In another aspect, another rotation mechanism for rotating a retention mechanism having a gear rim as described above comprises a series of gears mounted on a flange in the container and a pedal mounted exterior of the container and connected to a pulley. A cable passes over this pulley and is fixed at one end to the container and windable about a shaft at its other end so that movement of the pedal in a slot causes the shaft to rotate. A gear is mounted on the shaft and a clutch assembly is interposed between the gear and the gear rim in order to transfer the rotational force of the gear to the gear rim. The clutch assembly is constructed to provide for a unidirectional transmission of rotational force from the gear to the gear rim. To this end, the clutch assembly may comprise a clutch member having a gear portion in meshing engagement with the gear mounted on the shaft. The clutch member is mounted about a drive spindle connected to a drive gear which in turn is in meshing engagement with an idler gear. The idler gear is in meshing engagement with a gear rim formed on the retention mechanism. The clutch member is constructed to engage or disengage from the drive spindle so that the rotational force is transferred to the drive only upon movement of the pedal in one direction and not the opposite direction.

In an alternative embodiment of the present invention, an alternative rotation mechanism for rotating a retention mechanism without a gear rim includes a pulley attached to the retention mechanism and a pulley attached to the shaft of the motor or to the shaft of the compacting mechanism, if present. A cable is threaded through the pulleys and guided by guide pulleys if necessary so that the rotation of the shaft of the motor or the shaft of the compacting mechanism is converted into rotational movement of the retention mechanism via the cable. The retention mechanism in this case includes a frame, resilient springs connected to the frame, the pulley and an annular ring around the frame with the retention mechanism being rotatably supported on the container by, for example, the annular ring resting on a flange of the container.

In an embodiment wherein the rotation mechanism is manually actuated, the rotation mechanism comprises a handle situated at least partially outside of the container and movable in a slot in an outer wall of the container and a mechanism for converting movement of the handle into unidirectional rotational movement of the frame of the retention mechanism to thereby rotate the frame, the resilient springs and a waste package engaged by the resilient springs relative to the tubing in the cartridge. Uni-directional rotational movement of the frame is necessary to prevent unwinding of the twists in the tubing. One manner to accomplish this is to provide an inner ring connected to the frame and having grooves on an inner face and a first, movable outer ring surrounding the inner ring and connected to the handle. The first outer ring includes a pin engaging with the grooves on the inner ring so that upon sliding movement of the handle, the first outer ring rotates, and via the engagement of the pin with the grooves in the inner ring, the inner ring and frame rotate. Also, a second, stationary outer ring is connected to the container and has grooves on an inner face. A pin connected to the inner ring engages with the grooves on the second outer ring to prevent return movement of the frame. As such, the frame rotates only when the handle is moved in a “forward” direction and not when the handle is moved in a “reverse” direction. Repeated forward and reverse movement of the handles will thus result in multiple twists in the tubing.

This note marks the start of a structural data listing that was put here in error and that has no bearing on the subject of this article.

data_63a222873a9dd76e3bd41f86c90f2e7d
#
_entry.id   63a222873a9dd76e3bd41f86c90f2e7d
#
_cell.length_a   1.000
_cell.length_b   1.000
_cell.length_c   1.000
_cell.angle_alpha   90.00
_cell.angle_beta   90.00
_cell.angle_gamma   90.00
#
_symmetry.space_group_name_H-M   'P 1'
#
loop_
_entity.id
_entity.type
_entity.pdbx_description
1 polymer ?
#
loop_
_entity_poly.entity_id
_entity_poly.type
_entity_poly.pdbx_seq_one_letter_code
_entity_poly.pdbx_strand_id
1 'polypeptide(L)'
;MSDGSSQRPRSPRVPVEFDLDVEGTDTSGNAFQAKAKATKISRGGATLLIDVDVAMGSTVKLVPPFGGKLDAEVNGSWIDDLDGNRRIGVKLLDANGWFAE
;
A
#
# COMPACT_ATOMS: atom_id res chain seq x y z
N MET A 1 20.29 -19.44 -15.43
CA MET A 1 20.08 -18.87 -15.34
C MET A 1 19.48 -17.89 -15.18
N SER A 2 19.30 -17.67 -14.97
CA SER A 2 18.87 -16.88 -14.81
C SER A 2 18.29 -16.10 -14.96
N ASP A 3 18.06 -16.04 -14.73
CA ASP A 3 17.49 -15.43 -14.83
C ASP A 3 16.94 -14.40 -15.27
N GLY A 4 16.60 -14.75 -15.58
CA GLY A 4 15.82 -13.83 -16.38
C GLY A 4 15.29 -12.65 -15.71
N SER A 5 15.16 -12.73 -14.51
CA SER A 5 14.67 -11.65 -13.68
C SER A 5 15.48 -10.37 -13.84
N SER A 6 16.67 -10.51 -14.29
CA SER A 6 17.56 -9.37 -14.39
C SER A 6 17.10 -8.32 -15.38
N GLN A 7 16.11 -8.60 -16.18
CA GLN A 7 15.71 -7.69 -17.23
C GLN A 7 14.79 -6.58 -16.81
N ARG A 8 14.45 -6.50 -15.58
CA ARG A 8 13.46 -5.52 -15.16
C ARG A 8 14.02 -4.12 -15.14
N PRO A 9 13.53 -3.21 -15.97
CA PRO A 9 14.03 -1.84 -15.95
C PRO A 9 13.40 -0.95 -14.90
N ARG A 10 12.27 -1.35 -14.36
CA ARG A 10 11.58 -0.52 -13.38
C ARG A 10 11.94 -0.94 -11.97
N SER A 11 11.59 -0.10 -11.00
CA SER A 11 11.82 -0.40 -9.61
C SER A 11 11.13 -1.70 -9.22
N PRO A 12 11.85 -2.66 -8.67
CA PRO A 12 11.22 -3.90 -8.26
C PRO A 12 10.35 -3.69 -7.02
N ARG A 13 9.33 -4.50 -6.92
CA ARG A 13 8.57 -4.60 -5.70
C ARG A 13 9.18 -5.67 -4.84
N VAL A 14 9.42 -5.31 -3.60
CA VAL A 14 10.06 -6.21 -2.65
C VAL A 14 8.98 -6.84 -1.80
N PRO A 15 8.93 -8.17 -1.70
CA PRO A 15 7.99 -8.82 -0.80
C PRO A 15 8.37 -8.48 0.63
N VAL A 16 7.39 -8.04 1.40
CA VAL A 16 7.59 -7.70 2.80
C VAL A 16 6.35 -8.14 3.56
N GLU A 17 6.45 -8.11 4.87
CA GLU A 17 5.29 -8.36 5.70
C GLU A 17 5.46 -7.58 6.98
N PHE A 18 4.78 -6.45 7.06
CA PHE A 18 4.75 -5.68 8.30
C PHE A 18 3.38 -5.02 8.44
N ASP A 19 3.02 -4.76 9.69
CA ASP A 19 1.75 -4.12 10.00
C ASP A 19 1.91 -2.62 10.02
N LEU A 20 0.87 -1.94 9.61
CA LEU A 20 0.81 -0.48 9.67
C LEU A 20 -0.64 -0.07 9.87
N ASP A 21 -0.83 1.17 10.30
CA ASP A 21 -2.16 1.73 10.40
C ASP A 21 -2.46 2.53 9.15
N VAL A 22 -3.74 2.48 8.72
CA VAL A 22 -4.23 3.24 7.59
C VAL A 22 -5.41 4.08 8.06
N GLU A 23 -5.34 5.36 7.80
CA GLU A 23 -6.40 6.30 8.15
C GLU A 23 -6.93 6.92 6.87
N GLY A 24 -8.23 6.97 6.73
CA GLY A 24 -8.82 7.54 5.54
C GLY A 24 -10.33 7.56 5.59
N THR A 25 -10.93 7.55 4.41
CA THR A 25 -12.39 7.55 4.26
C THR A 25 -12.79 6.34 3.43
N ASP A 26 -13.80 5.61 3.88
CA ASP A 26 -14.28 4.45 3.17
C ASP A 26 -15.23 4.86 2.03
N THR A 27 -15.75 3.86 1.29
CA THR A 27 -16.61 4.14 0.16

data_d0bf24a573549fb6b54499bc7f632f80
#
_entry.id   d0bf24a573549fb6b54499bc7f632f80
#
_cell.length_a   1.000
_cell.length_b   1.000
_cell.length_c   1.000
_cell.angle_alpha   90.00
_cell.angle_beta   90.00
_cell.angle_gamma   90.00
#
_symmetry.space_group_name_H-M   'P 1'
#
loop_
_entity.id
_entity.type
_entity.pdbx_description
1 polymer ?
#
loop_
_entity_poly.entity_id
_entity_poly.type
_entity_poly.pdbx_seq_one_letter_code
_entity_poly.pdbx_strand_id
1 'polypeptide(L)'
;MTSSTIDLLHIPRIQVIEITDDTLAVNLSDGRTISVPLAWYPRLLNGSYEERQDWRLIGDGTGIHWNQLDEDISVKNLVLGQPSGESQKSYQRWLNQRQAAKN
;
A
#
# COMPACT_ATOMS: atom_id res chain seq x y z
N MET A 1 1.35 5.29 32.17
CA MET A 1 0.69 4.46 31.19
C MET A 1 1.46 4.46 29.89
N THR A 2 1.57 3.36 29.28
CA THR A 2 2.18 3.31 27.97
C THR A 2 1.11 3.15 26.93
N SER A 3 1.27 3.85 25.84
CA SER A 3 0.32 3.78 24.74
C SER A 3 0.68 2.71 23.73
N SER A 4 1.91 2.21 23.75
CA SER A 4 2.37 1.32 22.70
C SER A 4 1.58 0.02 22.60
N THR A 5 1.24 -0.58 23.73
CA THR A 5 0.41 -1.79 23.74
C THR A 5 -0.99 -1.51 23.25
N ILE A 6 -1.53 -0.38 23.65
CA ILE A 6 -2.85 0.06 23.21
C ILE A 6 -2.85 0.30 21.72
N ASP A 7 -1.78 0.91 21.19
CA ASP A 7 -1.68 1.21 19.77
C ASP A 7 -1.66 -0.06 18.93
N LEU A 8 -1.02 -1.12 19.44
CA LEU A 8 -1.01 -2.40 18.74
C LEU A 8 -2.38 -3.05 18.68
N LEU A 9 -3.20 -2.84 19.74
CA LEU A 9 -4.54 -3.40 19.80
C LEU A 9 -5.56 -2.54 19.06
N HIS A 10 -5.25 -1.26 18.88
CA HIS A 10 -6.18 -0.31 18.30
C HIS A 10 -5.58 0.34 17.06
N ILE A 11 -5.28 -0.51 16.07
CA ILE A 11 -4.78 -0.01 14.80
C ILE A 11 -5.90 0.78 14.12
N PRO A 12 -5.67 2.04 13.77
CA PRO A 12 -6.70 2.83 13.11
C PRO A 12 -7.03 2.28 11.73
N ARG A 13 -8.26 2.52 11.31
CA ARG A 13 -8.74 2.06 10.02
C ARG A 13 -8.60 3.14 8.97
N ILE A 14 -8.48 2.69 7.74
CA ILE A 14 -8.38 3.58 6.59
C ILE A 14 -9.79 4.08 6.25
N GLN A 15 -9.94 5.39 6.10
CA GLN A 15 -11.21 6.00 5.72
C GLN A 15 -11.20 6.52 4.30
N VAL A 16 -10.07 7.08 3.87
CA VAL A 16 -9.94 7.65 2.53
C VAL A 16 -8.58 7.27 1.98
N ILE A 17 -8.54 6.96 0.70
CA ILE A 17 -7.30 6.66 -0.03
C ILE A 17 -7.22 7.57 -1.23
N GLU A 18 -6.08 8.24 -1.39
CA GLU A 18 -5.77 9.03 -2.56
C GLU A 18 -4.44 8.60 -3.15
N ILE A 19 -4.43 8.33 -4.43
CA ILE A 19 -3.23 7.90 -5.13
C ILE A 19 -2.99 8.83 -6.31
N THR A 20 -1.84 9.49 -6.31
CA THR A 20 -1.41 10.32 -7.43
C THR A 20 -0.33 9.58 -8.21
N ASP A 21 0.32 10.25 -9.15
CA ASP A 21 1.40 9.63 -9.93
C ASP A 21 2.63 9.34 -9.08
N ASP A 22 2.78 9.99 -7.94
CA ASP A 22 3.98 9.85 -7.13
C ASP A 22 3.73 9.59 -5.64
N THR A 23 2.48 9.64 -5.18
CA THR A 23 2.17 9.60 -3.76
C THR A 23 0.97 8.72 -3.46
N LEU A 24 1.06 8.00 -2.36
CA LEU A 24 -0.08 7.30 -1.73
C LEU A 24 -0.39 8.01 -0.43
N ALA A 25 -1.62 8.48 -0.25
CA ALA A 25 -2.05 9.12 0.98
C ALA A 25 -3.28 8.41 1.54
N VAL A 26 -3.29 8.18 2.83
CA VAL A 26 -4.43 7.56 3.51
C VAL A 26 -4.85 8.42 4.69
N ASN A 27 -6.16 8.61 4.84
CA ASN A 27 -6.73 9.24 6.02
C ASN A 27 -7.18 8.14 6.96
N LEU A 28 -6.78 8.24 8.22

To allow for easy removal of the series of encapsulated waste packages from the container, a pail, or another comparable removable waste receptacle, may be placed in the container on a base for receiving the encapsulated waste packages and an access door is formed in an outer wall of the container to enable removal and emptying of the pail. The pail may be lined with a trash bag so that when the pail is removed, the trash bag is closed and sealed with the series of encapsulated waste packages therein.

In the alternative, a hamper can be provided having an outer wall constituting a portion of the outer wall of the container and defining the waste receiving chamber. The hamper may be pivotally attached to the container so that by pivoting the hamper outward, the series of encapsulated waste packages is exposed and thus easily removable from the hamper.

In the embodiments described above, the retention mechanism includes resilient springs which engage the waste package and prevent its rotation relative to the retention mechanism. Other mechanisms for preventing rotation of waste packages relative to a retaining structure are also contemplated within the scope of the invention.